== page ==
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Health Technol Assess. 2018 Jan;22(2):1-88. doi: 10.3310/hta22020.

A randomised controlled trial and economic evaluation of intraoperative cell salvage during caesarean section in women at risk of haemorrhage: the SALVO (cell SALVage in Obstetrics) trial.

Author information

Women's Health Research Unit, Barts and the London School of Medicine and Dentistry, Queen Mary University of London, London, UK.
Selwyn Crawford Department of Anaesthetics, Birmingham Women's Hospital, Birmingham, UK.
School of Health and Related Research (ScHARR), University of Sheffield, Sheffield, UK.
Pragmatic Clinical Trials Unit, Centre for Primary Care and Public Health, Queen Mary University of London, London, UK.
Haematology, NHS Blood and Transplant, London, UK.
Anaesthetics, Sheffield Teaching Hospitals NHS Foundation Trust, Sheffield, UK.
Health Economics Unit, University of Birmingham, Birmingham, UK.
Nottingham Clinical Trials Unit, University of Nottingham, Nottingham, UK.
Department of Anaesthetics, Singleton Hospital, Swansea, UK.
Simpson Centre for Reproductive Health, Royal Infirmary of Edinburgh, Edinburgh, UK.
Women's Services, Royal Victoria Infirmary, Newcastle upon Tyne, UK.
Institute of Cellular Medicine, Newcastle University, Newcastle upon Tyne, UK.
Perioperative, Critical Care and Trauma Trials Group, University of Birmingham, Birmingham, UK.
Royal London Hospital, Barts Health NHS Trust, London, UK.



Caesarean section is associated with blood loss and maternal morbidity. Excessive blood loss requires transfusion of donor (allogeneic) blood, which is a finite resource. Cell salvage returns blood lost during surgery to the mother. It may avoid the need for donor blood transfusion, but reliable evidence of its effects is lacking.


To determine if routine use of cell salvage during caesarean section in mothers at risk of haemorrhage reduces the rates of blood transfusion and postpartum maternal morbidity, and is cost-effective, in comparison with standard practice without routine salvage use.


Individually randomised controlled, multicentre trial with cost-effectiveness analysis. Treatment was not blinded.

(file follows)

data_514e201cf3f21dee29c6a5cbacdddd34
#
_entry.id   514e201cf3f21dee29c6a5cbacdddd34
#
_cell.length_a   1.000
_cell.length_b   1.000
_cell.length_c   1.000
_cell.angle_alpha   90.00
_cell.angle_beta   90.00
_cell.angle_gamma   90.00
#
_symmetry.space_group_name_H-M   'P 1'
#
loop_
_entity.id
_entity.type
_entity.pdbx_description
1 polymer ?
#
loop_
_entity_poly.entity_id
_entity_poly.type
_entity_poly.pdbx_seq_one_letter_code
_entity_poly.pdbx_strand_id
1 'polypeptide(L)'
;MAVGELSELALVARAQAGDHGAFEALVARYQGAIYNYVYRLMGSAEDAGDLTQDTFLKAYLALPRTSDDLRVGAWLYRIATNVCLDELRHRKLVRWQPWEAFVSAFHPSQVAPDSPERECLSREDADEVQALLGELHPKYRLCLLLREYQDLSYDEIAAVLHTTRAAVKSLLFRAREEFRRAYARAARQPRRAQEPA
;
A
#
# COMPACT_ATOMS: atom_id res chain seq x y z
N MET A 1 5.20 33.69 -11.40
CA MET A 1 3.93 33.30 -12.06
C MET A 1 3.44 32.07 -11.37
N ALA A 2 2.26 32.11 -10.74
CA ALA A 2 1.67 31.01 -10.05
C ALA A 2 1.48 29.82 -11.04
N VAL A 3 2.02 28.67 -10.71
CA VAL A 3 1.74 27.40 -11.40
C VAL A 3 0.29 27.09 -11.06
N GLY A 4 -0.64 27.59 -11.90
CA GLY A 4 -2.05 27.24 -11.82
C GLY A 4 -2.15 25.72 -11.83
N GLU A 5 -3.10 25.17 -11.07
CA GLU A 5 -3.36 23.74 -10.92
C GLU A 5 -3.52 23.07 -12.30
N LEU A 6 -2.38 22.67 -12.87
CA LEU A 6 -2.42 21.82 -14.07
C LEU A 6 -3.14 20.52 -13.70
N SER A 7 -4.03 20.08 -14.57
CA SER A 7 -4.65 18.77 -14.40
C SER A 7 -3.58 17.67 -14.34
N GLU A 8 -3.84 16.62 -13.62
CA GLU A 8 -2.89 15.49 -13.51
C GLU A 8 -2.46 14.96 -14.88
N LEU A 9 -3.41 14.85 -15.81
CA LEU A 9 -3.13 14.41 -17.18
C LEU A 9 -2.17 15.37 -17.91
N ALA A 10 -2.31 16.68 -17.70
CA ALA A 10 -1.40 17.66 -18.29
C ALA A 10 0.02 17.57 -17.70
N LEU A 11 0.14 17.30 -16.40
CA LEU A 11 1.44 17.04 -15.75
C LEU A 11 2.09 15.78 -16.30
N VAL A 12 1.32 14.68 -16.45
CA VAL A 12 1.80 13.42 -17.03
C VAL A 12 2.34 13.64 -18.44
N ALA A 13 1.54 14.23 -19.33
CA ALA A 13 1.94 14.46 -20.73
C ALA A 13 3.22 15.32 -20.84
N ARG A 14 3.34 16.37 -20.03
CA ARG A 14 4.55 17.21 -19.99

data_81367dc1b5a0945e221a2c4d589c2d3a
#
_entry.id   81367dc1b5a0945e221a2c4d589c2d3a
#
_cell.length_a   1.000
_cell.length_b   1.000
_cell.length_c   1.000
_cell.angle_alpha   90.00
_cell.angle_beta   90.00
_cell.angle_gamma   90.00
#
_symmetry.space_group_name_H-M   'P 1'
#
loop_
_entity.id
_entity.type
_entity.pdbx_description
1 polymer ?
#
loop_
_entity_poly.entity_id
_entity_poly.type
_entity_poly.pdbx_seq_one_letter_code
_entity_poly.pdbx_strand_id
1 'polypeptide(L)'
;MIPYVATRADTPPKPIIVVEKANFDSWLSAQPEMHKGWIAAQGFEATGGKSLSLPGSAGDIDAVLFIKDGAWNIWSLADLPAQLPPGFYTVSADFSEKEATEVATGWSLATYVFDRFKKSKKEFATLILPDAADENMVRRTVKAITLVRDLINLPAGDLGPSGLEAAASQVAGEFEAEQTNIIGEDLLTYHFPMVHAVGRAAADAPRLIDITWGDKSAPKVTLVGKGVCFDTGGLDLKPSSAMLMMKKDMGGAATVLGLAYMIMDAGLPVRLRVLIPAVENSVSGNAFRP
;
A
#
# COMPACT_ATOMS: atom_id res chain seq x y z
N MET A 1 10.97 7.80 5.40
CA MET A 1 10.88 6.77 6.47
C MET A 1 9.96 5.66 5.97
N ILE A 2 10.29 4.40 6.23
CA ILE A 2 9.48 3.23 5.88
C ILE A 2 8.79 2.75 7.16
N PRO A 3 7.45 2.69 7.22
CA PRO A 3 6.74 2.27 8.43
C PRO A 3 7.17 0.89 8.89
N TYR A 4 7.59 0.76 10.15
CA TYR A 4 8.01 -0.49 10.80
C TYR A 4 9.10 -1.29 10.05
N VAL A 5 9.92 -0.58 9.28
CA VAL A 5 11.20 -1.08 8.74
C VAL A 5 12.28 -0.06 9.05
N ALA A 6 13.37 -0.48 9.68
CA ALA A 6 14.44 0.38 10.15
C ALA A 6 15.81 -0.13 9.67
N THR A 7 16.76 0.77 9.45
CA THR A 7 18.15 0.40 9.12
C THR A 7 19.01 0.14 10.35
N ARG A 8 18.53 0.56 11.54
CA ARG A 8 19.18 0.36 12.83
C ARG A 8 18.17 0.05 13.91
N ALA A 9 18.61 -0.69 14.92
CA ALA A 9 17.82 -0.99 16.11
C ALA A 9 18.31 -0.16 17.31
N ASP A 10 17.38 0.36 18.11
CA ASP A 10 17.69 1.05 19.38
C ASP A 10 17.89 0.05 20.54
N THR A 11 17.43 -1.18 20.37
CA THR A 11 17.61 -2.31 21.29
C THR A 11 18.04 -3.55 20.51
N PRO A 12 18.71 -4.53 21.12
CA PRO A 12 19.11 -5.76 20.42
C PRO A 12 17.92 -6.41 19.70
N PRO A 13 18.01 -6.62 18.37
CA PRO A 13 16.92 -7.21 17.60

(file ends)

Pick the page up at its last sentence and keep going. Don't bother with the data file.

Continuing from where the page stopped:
A total of 26 UK obstetric units.


Out of 3054 women recruited between June 2013 and April 2016, we randomly assigned 3028 women at risk of haemorrhage to cell salvage or routine care. Randomisation was stratified using random permuted blocks of variable sizes. Of these, 1672 had emergency and 1356 had elective caesareans. We excluded women for whom cell salvage or donor blood transfusion was contraindicated.


Cell salvage (intervention) versus routine care without salvage (control). In the intervention group, salvage was set up in 95.6% of the women and, of these, 50.8% had salvaged blood returned. In the control group, 3.9% had salvage deployed.


Primary - donor blood transfusion. Secondary - units of donor blood transfused, time to mobilisation, length of hospitalisation, mean fall in haemoglobin, fetomaternal haemorrhage (FMH) measured by Kleihauer-Betke test, and maternal fatigue. Analyses were adjusted for stratification factors and other factors that were believed to be prognostic a priori. Cost-effectiveness outcomes - costs of resources and service provision taking the UK NHS perspective.


We analysed 1498 and 1492 participants in the intervention and control groups, respectively. Overall, the transfusion rate was 2.5% in the intervention group and 3.5% in the control group [adjusted odds ratio (OR) 0.65, 95% confidence interval (CI) 0.42 to 1.01; p = 0.056]. In a planned subgroup analysis, the transfusion rate was 3.0% in the intervention group and 4.6% in the control group among emergency caesareans (adjusted OR 0.58, 95% CI 0.34 to 0.99), whereas it was 1.8% in the intervention group and 2.2% in the control group among elective caesareans (adjusted OR 0.83, 95% CI 0.38 to 1.83) (interaction p = 0.46, suggesting that the difference in effect between subgroups was not statistically significant). Secondary outcomes did not differ between groups, except for FMH, which was higher under salvage in rhesus D (RhD)-negative women with RhD-positive babies (25.6% vs. 10.5%, adjusted OR 5.63, 95% CI 1.43 to 22.14; p = 0.013). No case of amniotic fluid embolism was observed. The additional cost of routine cell salvage during caesarean was estimated, on average, at £8110 per donor blood transfusion avoided.


The modest evidence for an effect of routine use of cell salvage during caesarean section on rates of donor blood transfusion was associated with increased FMH, which emphasises the need for adherence to guidance on anti-D prophylaxis. We are unable to comment on long-term antibody sensitisation effects. Based on the findings of this trial, cell salvage is unlikely to be considered cost-effective.


Research into risk of alloimmunisation among women exposed to cell salvage is needed.


Current Controlled Trials ISRCTN66118656.


This project was funded by the National Institute for Health Research (NIHR) Health Technology Assessment programme and will be published in full in Health Technology Assessment; Vol. 22, No. 2. See the NIHR Journals Library website for further project information.

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